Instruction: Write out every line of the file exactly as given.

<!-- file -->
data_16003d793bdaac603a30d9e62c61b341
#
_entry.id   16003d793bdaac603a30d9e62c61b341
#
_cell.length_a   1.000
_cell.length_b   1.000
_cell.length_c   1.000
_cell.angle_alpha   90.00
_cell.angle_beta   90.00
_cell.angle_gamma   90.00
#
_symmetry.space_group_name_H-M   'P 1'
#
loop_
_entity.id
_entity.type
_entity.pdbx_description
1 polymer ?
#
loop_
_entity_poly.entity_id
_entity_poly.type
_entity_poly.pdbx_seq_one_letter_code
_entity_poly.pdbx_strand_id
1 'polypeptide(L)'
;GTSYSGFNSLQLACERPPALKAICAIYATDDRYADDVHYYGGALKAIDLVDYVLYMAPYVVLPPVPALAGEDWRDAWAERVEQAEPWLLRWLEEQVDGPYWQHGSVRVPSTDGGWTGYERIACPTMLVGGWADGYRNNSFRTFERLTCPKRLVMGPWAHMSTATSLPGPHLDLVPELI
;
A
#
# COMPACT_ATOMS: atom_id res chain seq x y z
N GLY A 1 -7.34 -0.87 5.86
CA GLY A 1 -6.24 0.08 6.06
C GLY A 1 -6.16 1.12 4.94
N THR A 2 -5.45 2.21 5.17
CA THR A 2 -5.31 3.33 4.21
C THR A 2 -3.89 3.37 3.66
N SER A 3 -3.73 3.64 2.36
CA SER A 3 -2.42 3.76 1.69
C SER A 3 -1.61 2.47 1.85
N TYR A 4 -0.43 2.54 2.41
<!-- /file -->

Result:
data_16003d793bdaac603a30d9e62c61b341
#
_entry.id   16003d793bdaac603a30d9e62c61b341
#
_cell.length_a   1.000
_cell.length_b   1.000
_cell.length_c   1.000
_cell.angle_alpha   90.00
_cell.angle_beta   90.00
_cell.angle_gamma   90.00
#
_symmetry.space_group_name_H-M   'P 1'
#
loop_
_entity.id
_entity.type
_entity.pdbx_description
1 polymer ?
#
loop_
_entity_poly.entity_id
_entity_poly.type
_entity_poly.pdbx_seq_one_letter_code
_entity_poly.pdbx_strand_id
1 'polypeptide(L)'
;GTSYSGFNSLQLACERPPALKAICAIYATDDRYADDVHYYGGALKAIDLVDYVLYMAPYVVLPPVPALAGEDWRDAWAERVEQAEPWLLRWLEEQVDGPYWQHGSVRVPSTDGGWTGYERIACPTMLVGGWADGYRNNSFRTFERLTCPKRLVMGPWAHMSTATSLPGPHLDLVPELI
;
A
#
# COMPACT_ATOMS: atom_id res chain seq x y z
N GLY A 1 -7.34 -0.87 5.86
CA GLY A 1 -6.24 0.08 6.06
C GLY A 1 -6.16 1.12 4.94
N THR A 2 -5.45 2.21 5.17
CA THR A 2 -5.31 3.33 4.21
C THR A 2 -3.89 3.37 3.66
N SER A 3 -3.73 3.64 2.36
CA SER A 3 -2.42 3.76 1.69
C SER A 3 -1.61 2.47 1.85
N TYR A 4 -0.43 2.54 2.41